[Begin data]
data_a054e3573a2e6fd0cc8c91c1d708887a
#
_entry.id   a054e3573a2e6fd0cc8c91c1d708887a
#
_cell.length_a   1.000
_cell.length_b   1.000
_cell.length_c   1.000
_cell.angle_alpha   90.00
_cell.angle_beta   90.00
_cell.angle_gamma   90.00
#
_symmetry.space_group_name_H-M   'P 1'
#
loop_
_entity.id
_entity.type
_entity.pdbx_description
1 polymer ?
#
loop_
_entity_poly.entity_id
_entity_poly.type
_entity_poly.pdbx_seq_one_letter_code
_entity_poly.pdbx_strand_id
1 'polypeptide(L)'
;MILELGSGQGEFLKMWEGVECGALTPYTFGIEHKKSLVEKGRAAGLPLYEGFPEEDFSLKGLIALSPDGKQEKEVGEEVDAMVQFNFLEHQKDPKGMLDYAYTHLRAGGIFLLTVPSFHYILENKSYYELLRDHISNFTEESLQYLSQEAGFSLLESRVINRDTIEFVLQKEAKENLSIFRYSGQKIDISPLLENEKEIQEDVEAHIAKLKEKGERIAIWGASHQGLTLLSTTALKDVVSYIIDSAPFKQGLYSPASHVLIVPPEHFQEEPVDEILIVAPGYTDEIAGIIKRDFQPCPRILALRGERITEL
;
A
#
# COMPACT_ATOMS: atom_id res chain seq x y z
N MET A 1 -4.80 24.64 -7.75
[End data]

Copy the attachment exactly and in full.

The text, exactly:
data_a054e3573a2e6fd0cc8c91c1d708887a
#
_entry.id   a054e3573a2e6fd0cc8c91c1d708887a
#
_cell.length_a   1.000
_cell.length_b   1.000
_cell.length_c   1.000
_cell.angle_alpha   90.00
_cell.angle_beta   90.00
_cell.angle_gamma   90.00
#
_symmetry.space_group_name_H-M   'P 1'
#
loop_
_entity.id
_entity.type
_entity.pdbx_description
1 polymer ?
#
loop_
_entity_poly.entity_id
_entity_poly.type
_entity_poly.pdbx_seq_one_letter_code
_entity_poly.pdbx_strand_id
1 'polypeptide(L)'
;MILELGSGQGEFLKMWEGVECGALTPYTFGIEHKKSLVEKGRAAGLPLYEGFPEEDFSLKGLIALSPDGKQEKEVGEEVDAMVQFNFLEHQKDPKGMLDYAYTHLRAGGIFLLTVPSFHYILENKSYYELLRDHISNFTEESLQYLSQEAGFSLLESRVINRDTIEFVLQKEAKENLSIFRYSGQKIDISPLLENEKEIQEDVEAHIAKLKEKGERIAIWGASHQGLTLLSTTALKDVVSYIIDSAPFKQGLYSPASHVLIVPPEHFQEEPVDEILIVAPGYTDEIAGIIKRDFQPCPRILALRGERITEL
;
A
#
# COMPACT_ATOMS: atom_id res chain seq x y z
N MET A 1 -4.80 24.64 -7.75